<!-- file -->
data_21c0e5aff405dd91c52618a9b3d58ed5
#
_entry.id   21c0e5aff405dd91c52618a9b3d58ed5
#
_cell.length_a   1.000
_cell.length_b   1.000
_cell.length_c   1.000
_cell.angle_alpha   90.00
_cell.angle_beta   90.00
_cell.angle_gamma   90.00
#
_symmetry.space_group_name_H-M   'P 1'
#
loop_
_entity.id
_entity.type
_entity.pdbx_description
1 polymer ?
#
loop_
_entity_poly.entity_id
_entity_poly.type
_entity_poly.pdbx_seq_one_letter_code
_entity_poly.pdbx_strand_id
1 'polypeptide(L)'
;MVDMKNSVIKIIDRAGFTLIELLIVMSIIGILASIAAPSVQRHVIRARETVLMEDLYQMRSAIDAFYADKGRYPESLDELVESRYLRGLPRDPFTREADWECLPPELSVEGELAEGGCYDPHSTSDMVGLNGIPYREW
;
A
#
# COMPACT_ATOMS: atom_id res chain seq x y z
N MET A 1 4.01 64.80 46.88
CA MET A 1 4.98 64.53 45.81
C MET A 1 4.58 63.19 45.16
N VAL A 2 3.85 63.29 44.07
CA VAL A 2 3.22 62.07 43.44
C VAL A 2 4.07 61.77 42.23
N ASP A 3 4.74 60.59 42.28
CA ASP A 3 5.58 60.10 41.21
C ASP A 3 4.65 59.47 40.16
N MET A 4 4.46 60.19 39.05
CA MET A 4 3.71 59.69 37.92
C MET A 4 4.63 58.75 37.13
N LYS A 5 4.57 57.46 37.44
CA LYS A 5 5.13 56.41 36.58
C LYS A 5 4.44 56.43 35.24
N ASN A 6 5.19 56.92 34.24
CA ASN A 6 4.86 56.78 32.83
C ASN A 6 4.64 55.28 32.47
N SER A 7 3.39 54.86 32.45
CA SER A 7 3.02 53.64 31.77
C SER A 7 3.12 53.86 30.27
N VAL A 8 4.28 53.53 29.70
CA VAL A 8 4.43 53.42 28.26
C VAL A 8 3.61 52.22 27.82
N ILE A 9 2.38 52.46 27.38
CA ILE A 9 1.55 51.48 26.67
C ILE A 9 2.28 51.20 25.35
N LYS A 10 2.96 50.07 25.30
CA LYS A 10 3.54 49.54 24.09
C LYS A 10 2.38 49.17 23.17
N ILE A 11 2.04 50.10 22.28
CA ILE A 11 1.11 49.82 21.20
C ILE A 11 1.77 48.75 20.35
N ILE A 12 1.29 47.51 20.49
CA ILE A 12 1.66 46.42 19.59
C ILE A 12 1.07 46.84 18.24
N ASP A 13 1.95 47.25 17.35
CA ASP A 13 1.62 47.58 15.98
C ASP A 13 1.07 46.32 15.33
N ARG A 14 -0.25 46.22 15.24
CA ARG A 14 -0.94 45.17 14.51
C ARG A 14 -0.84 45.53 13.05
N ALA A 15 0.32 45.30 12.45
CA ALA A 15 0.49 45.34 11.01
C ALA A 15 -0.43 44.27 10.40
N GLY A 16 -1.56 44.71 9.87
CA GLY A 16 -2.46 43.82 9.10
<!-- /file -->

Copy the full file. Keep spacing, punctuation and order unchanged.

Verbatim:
data_21c0e5aff405dd91c52618a9b3d58ed5
#
_entry.id   21c0e5aff405dd91c52618a9b3d58ed5
#
_cell.length_a   1.000
_cell.length_b   1.000
_cell.length_c   1.000
_cell.angle_alpha   90.00
_cell.angle_beta   90.00
_cell.angle_gamma   90.00
#
_symmetry.space_group_name_H-M   'P 1'
#
loop_
_entity.id
_entity.type
_entity.pdbx_description
1 polymer ?
#
loop_
_entity_poly.entity_id
_entity_poly.type
_entity_poly.pdbx_seq_one_letter_code
_entity_poly.pdbx_strand_id
1 'polypeptide(L)'
;MVDMKNSVIKIIDRAGFTLIELLIVMSIIGILASIAAPSVQRHVIRARETVLMEDLYQMRSAIDAFYADKGRYPESLDELVESRYLRGLPRDPFTREADWECLPPELSVEGELAEGGCYDPHSTSDMVGLNGIPYREW
;
A
#
# COMPACT_ATOMS: atom_id res chain seq x y z
N MET A 1 4.01 64.80 46.88
CA MET A 1 4.98 64.53 45.81
C MET A 1 4.58 63.19 45.16
N VAL A 2 3.85 63.29 44.07
CA VAL A 2 3.22 62.07 43.44
C VAL A 2 4.07 61.77 42.23
N ASP A 3 4.74 60.59 42.28
CA ASP A 3 5.58 60.10 41.21
C ASP A 3 4.65 59.47 40.16
N MET A 4 4.46 60.19 39.05
CA MET A 4 3.71 59.69 37.92
C MET A 4 4.63 58.75 37.13
N LYS A 5 4.57 57.46 37.44
CA LYS A 5 5.13 56.41 36.58
C LYS A 5 4.44 56.43 35.24
N ASN A 6 5.19 56.92 34.24
CA ASN A 6 4.86 56.78 32.83
C ASN A 6 4.64 55.28 32.47
N SER A 7 3.39 54.86 32.45
CA SER A 7 3.02 53.64 31.77
C SER A 7 3.12 53.86 30.27
N VAL A 8 4.28 53.53 29.70
CA VAL A 8 4.43 53.42 28.26
C VAL A 8 3.61 52.22 27.82
N ILE A 9 2.38 52.46 27.38
CA ILE A 9 1.55 51.48 26.67
C ILE A 9 2.28 51.20 25.35
N LYS A 10 2.96 50.07 25.30
CA LYS A 10 3.54 49.54 24.09
C LYS A 10 2.38 49.17 23.17
N ILE A 11 2.04 50.10 22.28
CA ILE A 11 1.11 49.82 21.20
C ILE A 11 1.77 48.75 20.35
N ILE A 12 1.29 47.51 20.49
CA ILE A 12 1.66 46.42 19.59
C ILE A 12 1.07 46.84 18.24
N ASP A 13 1.95 47.25 17.35
CA ASP A 13 1.62 47.58 15.98
C ASP A 13 1.07 46.32 15.33
N ARG A 14 -0.25 46.22 15.24
CA ARG A 14 -0.94 45.17 14.51
C ARG A 14 -0.84 45.53 13.05
N ALA A 15 0.32 45.30 12.45
CA ALA A 15 0.49 45.34 11.01
C ALA A 15 -0.43 44.27 10.40
N GLY A 16 -1.56 44.71 9.87
CA GLY A 16 -2.46 43.82 9.10